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Spell: Preserving ag as we know it should be priority

Mississippi Business Profile: Lester Spell, MDAC commissioner

Under Commissioner of Agriculture Lester Spell’s tenure in office, the state department of agriculture has been reorganized and streamlined, technology and efficiency have been improved and new marketing programs have been implemented.

“Today, we have about 18% fewer people working for the department than when I came in office almost four years ago,” said Spell. “During the same time, productivity has increased about 20%. I attribute that to several things – hard-working employees, doing the job smarter, using a lot of technology and cutting out redundant paperwork and records that didn’t produce any meaningful information.”

For example, employees directly log information into computers rather than turning completed reports over to a secretary to do the same task, Spell said.

“People may ask, ‘how can you measure productivity?’” Spell said. “We do so many things that are regulatory in nature, such as the inspection of 43,000 gas pumps in the state for which we are responsible for the accuracy of meters. When we pull test samples, check grocery store shelves, livestock sales, timber yards and grain elevators, recycling places that buy aluminum cans, meat inspections and sanitary inspections in grocery stores, the number of inspections are measured and we have shown a measurable increase in productivity with fewer employees.”

The Mississippi Legislature expanded the state agriculture department’s marketing authority to develop and implement Make Mine Mississippi, a marketing program to help promote Mississippi products and agriculture, Spell said.

“We began looking around and discovered that Mississippi didn’t have a real logo with any type identification where consumers could identify Mississippi products,” Spell said. “Our marketing department came up with the idea of ‘Make Mine Mississippi,’ and today, more than 270 companies in the state that sell food, novelty, specialty, furniture, electronics and other products, have joined the program. It doesn’t cost a dime for companies to join. As long as they grow, manufacture or process a product in our state, they qualify. If they bring raw materials in, and a portion has been pre-manufactured, as long as 51% of value is added in the state, that company qualifies.”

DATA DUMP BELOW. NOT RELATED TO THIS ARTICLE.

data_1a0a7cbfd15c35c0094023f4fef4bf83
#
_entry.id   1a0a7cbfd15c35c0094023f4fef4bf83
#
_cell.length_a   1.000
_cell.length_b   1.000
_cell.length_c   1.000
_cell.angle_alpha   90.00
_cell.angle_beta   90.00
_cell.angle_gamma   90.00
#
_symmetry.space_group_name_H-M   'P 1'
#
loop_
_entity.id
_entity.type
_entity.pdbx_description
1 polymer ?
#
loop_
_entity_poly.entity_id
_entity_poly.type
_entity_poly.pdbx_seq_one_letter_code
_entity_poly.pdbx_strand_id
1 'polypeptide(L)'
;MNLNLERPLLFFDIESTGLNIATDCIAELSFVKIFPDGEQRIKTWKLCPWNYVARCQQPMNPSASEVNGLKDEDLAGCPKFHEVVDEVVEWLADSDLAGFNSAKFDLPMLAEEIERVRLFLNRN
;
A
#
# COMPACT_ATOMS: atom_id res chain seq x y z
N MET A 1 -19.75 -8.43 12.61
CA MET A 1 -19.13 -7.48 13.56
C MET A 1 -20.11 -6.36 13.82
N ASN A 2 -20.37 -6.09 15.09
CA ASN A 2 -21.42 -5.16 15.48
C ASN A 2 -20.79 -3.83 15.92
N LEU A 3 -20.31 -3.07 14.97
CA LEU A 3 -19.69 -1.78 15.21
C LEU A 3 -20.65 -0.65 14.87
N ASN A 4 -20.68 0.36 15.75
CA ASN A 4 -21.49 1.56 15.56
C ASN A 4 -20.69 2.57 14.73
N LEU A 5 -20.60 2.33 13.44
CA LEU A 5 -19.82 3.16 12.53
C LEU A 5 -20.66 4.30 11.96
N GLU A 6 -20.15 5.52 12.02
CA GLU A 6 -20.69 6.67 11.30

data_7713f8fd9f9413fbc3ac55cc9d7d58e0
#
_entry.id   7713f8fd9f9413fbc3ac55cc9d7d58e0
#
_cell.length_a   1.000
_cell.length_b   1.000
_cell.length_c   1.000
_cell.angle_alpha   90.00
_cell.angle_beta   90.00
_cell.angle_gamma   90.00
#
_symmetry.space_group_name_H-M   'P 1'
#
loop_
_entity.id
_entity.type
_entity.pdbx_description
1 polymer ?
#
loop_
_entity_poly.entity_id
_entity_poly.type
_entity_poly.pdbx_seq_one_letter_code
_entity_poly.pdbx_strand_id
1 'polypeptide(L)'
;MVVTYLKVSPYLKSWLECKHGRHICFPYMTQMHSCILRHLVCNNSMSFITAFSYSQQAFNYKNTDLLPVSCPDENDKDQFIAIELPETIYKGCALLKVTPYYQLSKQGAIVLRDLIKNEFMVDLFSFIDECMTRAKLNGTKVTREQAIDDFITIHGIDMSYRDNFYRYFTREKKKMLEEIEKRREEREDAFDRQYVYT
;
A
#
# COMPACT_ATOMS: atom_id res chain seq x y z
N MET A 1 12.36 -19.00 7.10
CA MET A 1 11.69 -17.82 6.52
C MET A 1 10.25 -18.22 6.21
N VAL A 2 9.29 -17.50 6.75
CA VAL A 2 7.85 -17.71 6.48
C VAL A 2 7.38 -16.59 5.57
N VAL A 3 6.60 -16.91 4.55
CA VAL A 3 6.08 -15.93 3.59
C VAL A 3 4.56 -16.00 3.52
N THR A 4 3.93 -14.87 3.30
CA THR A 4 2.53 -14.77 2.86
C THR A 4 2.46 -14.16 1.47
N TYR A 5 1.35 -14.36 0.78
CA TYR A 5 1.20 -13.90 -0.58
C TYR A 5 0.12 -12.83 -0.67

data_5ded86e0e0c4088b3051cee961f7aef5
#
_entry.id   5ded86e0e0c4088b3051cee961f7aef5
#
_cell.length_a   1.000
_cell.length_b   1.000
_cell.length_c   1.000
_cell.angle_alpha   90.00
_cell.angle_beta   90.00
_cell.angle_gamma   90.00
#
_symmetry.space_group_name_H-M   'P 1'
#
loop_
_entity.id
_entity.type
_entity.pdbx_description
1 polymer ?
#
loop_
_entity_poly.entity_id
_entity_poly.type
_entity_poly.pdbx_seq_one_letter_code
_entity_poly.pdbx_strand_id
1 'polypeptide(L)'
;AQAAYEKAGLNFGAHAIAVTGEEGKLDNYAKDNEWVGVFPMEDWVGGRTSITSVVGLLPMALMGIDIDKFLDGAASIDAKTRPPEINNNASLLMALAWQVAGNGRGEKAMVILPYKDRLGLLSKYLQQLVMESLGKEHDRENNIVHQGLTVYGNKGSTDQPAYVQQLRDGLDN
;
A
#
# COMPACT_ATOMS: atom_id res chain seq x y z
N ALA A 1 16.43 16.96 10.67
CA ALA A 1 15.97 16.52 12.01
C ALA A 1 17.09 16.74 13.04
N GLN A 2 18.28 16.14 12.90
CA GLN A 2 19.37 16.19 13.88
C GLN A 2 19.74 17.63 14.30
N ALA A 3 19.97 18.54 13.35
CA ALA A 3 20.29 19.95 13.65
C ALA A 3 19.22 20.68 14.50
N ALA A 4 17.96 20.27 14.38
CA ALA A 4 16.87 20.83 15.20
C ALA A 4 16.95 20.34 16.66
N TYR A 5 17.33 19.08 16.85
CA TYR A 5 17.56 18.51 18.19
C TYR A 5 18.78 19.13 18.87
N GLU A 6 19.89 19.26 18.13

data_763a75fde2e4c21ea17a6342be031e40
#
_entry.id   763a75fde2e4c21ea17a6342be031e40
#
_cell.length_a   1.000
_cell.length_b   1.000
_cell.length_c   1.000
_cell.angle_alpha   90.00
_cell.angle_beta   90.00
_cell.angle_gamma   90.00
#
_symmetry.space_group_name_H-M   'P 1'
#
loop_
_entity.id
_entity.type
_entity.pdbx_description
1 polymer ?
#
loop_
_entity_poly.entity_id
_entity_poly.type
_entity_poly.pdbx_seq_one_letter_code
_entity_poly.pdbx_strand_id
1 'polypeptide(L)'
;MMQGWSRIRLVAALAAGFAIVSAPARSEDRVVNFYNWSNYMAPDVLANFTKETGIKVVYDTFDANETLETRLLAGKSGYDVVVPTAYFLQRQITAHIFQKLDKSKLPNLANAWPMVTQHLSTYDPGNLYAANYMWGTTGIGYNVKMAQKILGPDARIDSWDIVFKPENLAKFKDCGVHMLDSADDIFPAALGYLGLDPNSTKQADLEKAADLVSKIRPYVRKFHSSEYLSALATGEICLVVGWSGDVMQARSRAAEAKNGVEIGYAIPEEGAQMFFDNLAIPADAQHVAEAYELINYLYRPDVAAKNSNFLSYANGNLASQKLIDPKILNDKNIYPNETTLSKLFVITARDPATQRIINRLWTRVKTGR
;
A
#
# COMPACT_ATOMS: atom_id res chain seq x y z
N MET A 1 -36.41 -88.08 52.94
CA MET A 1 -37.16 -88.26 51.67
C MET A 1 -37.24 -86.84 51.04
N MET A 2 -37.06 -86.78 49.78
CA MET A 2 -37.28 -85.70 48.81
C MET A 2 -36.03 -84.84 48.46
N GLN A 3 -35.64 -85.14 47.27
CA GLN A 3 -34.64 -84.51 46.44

Research has shown that almost 90% of Mississippians would purchase Mississippi-made products, even if they had to pay more, Spell said.

“Make Mine Mississippi gives us name identification for consumers,” he said. “The first phase of the program was to enlist companies. This fall, we’ll begin the consumer awareness phase. It should boost sales for Mississippi-made products and will certainly create a lot of pride within the state.”

Last year, the state department of agriculture kicked off the Farmer’s Market Nutritional Program in conjunction with the state health department, Spell said.

“The state department of agriculture issues food coupons for fresh fruits and vegetables that can be redeemed at local participating farmer’s markets,” he said. “Coded vouchers are picked up at local WIC offices. Then, we pay farmers for the coupons. We also go out to the farms and verify the produce that is being grown and sold. The Farmer’s Market Nutritional Program has been an asset to small farmers.”

In 1996, the state department of agriculture investigated pesticide misuse, Spell said.

“One of the challenges we dealt with early on was pesticide misuse on the Gulf Coast where cotton poison was misused by people that weren’t licensed to spray homes,” he said.

The department was given expanded authority of its sales bureau to cover all types of agriculture-related crimes, including theft of livestock or equipment or damage from fire.

“Vandalism from setting hay barns on fire is not uncommon across the state,” Spell said. “Having expanded authority has helped tremendously.”

Low commodity prices and extremely dry weather have resulted in another poor year for Mississippi farmers, Spell said.

“Last year, extremely dry weather had more of an effect than this year,” he said. “This year, we’ve seen very low prices on all commodities straight across the board – corn, rice, cotton, soybeans. Meat cattle prices were a little bit below normal last year.”

In early summer, crop extension specialists predicted a bumper crop, Spell said.

“Then we hit a dry spell,” he said. “The corn crop didn’t suffer quite as much. Irrigated rice is OK, but rice does a lot of maturing in the last two to three weeks, and one of the things that causes a reduction in yield is hot, hot nights. We’ve seen real losses across the state in soybeans and cotton because of a second year with bad weather conditions coupled with extremely low prices.”

Adverse conditions will result in a decrease in the number of farmers in Mississippi, Spell said.

“When Congress start backs in session, we’re hoping the emergency farm relief bill of more than $7 billion will be passed,” he said. “It’s gotten to the point that people in the U.S. take inexpensive, abundant food for granted. Homemakers don’t can foods like they used to. A lot of people today don’t even buy a deep freeze. Anything they need can be purchased from the grocery store. Most people don’t realize that if we continue to lose farmers, the price will go up as a result of less supply. Right now, only 10

About Lynne W. Jeter

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